The L.A. Coliseum Commission will regroup next week to consider its options after a local judge basically threw out its civil lawsuit against rave promoters who organized parties at the Coliseum and its sister venue, the L.A. Sports Arena.

The suit named promoters Pasquale Rotella of Insomniac and Reza Gerami of Go Ventures as well as ex-Coliseum events manager Todd DeStefano, accusing them of bilking the public venues out of hundreds of thousands of dollars in an alleged kickback scheme that had, the suit says, promoters paying DeStefano under the table.

Parts of the suit were thrown out last year. And now L.A. Superior Court Judge Terry A. Green threw out the filing's remaining seven claims.

But … the judge said the Coliseum Commission, the public body that runs the venues, could amend its complaint by July 31, according to Law360.

Coliseum general manager John Sandbrook told the Weekly the Coliseum Commission plans to discuss what to do during its next meeting.

“There is no comment until discussion with the Coliseum Commission next Wednesday,” he said.

Credit: EDC 2013 by Christopher Victorio for OC Weekly.

Credit: EDC 2013 by Christopher Victorio for OC Weekly.

It could be good news for rave promoters essentially kicked out of the venues after it was discovered that DeStefano was allegedly taking payments from them for his managerial expertise, cash that the suits says should have gone to the Coliseum.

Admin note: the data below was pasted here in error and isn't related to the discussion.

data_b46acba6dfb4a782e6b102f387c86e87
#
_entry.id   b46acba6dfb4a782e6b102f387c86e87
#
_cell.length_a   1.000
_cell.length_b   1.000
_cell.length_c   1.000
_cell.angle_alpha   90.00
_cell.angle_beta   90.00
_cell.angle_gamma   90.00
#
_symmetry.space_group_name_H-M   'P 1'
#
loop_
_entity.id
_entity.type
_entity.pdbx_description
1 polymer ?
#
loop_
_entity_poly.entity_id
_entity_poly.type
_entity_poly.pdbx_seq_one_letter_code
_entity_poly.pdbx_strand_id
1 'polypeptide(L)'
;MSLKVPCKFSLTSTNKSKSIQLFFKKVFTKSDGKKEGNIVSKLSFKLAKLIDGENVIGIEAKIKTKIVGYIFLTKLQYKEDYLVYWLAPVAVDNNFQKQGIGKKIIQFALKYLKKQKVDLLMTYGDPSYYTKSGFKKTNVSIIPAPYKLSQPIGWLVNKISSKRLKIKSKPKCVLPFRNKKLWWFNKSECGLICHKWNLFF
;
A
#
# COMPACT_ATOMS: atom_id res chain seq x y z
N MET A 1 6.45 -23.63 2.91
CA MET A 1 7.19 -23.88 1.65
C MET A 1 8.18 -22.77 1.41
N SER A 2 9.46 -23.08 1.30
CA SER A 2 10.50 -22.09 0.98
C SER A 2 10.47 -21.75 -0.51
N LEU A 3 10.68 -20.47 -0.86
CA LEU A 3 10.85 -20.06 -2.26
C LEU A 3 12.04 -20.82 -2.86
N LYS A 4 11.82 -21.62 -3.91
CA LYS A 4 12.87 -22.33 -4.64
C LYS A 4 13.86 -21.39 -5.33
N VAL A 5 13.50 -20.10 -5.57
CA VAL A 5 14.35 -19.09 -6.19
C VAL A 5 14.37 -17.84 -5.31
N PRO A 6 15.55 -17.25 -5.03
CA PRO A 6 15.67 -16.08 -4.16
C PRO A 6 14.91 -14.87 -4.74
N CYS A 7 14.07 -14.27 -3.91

The promoters and DeStefano are still under criminal indictment for basically the same allegations. The three deny the allegations and say the payments were for legit, freelance services DeStefano performed on his own time.

See also: Rave Promoters Reza Gerami, Pasquale Rotella Plead Not Guilty in Coliseum Corruption Case.

The indictment, including allegations of conspiracy, embezzlement and bribery, accuses the promoters of plying DeStefano with cash with the understanding that their parties would go on unmolested by Coliseum officials at the venues.

Following this Coliseum raves scandal in 2010 and 2011 the festivals were shut out of the public venues. With USC taking over management of the Coliseum it doesn't look like they'll return, but in a recent tweet Rotella said he wouldn't rule out a Southern California comeback at another venue.

His wildly successful Electric Daisy Carnival moved from the Coliseum to Las Vegas in 2011 and has since seen 100,000-a-day crowds for three days at the Las Vegas Motor Speedway each June.

See also: The Best and Worst of Electric Daisy Carnival.

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